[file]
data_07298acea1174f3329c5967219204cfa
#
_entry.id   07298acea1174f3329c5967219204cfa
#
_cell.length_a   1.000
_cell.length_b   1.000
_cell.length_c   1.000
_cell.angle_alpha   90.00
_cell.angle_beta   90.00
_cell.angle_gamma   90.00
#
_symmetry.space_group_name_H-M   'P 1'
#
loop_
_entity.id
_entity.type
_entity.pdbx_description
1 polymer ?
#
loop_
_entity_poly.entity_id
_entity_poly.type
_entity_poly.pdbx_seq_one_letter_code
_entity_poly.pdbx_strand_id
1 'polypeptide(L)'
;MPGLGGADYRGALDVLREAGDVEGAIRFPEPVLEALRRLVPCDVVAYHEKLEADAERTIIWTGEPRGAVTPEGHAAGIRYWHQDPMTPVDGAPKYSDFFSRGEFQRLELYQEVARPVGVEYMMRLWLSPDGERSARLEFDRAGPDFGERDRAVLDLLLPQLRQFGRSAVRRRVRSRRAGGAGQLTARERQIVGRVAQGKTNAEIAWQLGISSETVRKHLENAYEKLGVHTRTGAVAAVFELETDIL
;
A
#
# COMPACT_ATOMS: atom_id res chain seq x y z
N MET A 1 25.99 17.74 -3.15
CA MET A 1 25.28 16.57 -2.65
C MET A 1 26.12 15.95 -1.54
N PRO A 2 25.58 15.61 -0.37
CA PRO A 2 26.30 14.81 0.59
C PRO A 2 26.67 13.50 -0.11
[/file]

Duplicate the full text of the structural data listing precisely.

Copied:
data_07298acea1174f3329c5967219204cfa
#
_entry.id   07298acea1174f3329c5967219204cfa
#
_cell.length_a   1.000
_cell.length_b   1.000
_cell.length_c   1.000
_cell.angle_alpha   90.00
_cell.angle_beta   90.00
_cell.angle_gamma   90.00
#
_symmetry.space_group_name_H-M   'P 1'
#
loop_
_entity.id
_entity.type
_entity.pdbx_description
1 polymer ?
#
loop_
_entity_poly.entity_id
_entity_poly.type
_entity_poly.pdbx_seq_one_letter_code
_entity_poly.pdbx_strand_id
1 'polypeptide(L)'
;MPGLGGADYRGALDVLREAGDVEGAIRFPEPVLEALRRLVPCDVVAYHEKLEADAERTIIWTGEPRGAVTPEGHAAGIRYWHQDPMTPVDGAPKYSDFFSRGEFQRLELYQEVARPVGVEYMMRLWLSPDGERSARLEFDRAGPDFGERDRAVLDLLLPQLRQFGRSAVRRRVRSRRAGGAGQLTARERQIVGRVAQGKTNAEIAWQLGISSETVRKHLENAYEKLGVHTRTGAVAAVFELETDIL
;
A
#
# COMPACT_ATOMS: atom_id res chain seq x y z
N MET A 1 25.99 17.74 -3.15
CA MET A 1 25.28 16.57 -2.65
C MET A 1 26.12 15.95 -1.54
N PRO A 2 25.58 15.61 -0.37
CA PRO A 2 26.30 14.81 0.59
C PRO A 2 26.67 13.50 -0.11